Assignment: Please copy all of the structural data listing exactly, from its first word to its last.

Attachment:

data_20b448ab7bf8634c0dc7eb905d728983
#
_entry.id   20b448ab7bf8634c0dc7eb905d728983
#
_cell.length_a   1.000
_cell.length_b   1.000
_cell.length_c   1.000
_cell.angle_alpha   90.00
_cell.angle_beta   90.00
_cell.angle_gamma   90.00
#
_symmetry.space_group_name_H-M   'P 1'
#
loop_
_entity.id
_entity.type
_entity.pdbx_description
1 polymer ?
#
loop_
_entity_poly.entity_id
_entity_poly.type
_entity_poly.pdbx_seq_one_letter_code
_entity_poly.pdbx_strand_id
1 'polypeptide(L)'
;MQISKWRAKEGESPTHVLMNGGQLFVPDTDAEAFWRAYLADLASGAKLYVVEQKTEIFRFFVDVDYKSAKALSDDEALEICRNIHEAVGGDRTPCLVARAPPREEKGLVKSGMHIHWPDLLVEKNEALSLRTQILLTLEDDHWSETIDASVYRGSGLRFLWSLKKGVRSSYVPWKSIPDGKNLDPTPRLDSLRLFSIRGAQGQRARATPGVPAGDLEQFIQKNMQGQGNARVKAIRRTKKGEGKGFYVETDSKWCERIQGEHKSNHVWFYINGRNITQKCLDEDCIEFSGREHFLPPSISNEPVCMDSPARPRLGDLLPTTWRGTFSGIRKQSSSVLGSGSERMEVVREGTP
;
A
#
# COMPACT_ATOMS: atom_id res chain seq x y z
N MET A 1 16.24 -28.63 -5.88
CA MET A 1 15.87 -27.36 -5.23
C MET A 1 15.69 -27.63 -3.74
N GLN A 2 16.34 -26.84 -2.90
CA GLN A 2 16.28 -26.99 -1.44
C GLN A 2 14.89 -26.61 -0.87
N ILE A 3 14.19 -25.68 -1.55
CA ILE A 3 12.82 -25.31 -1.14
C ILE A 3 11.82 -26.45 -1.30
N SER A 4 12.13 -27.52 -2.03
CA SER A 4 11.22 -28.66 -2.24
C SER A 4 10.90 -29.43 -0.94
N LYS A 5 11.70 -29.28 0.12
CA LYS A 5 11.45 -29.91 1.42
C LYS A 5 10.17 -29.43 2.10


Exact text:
data_20b448ab7bf8634c0dc7eb905d728983
#
_entry.id   20b448ab7bf8634c0dc7eb905d728983
#
_cell.length_a   1.000
_cell.length_b   1.000
_cell.length_c   1.000
_cell.angle_alpha   90.00
_cell.angle_beta   90.00
_cell.angle_gamma   90.00
#
_symmetry.space_group_name_H-M   'P 1'
#
loop_
_entity.id
_entity.type
_entity.pdbx_description
1 polymer ?
#
loop_
_entity_poly.entity_id
_entity_poly.type
_entity_poly.pdbx_seq_one_letter_code
_entity_poly.pdbx_strand_id
1 'polypeptide(L)'
;MQISKWRAKEGESPTHVLMNGGQLFVPDTDAEAFWRAYLADLASGAKLYVVEQKTEIFRFFVDVDYKSAKALSDDEALEICRNIHEAVGGDRTPCLVARAPPREEKGLVKSGMHIHWPDLLVEKNEALSLRTQILLTLEDDHWSETIDASVYRGSGLRFLWSLKKGVRSSYVPWKSIPDGKNLDPTPRLDSLRLFSIRGAQGQRARATPGVPAGDLEQFIQKNMQGQGNARVKAIRRTKKGEGKGFYVETDSKWCERIQGEHKSNHVWFYINGRNITQKCLDEDCIEFSGREHFLPPSISNEPVCMDSPARPRLGDLLPTTWRGTFSGIRKQSSSVLGSGSERMEVVREGTP
;
A
#
# COMPACT_ATOMS: atom_id res chain seq x y z
N MET A 1 16.24 -28.63 -5.88
CA MET A 1 15.87 -27.36 -5.23
C MET A 1 15.69 -27.63 -3.74
N GLN A 2 16.34 -26.84 -2.90
CA GLN A 2 16.28 -26.99 -1.44
C GLN A 2 14.89 -26.61 -0.87
N ILE A 3 14.19 -25.68 -1.55
CA ILE A 3 12.82 -25.31 -1.14
C ILE A 3 11.82 -26.45 -1.30
N SER A 4 12.13 -27.52 -2.03
CA SER A 4 11.22 -28.66 -2.24
C SER A 4 10.90 -29.43 -0.94
N LYS A 5 11.70 -29.28 0.12
CA LYS A 5 11.45 -29.91 1.42
C LYS A 5 10.17 -29.43 2.10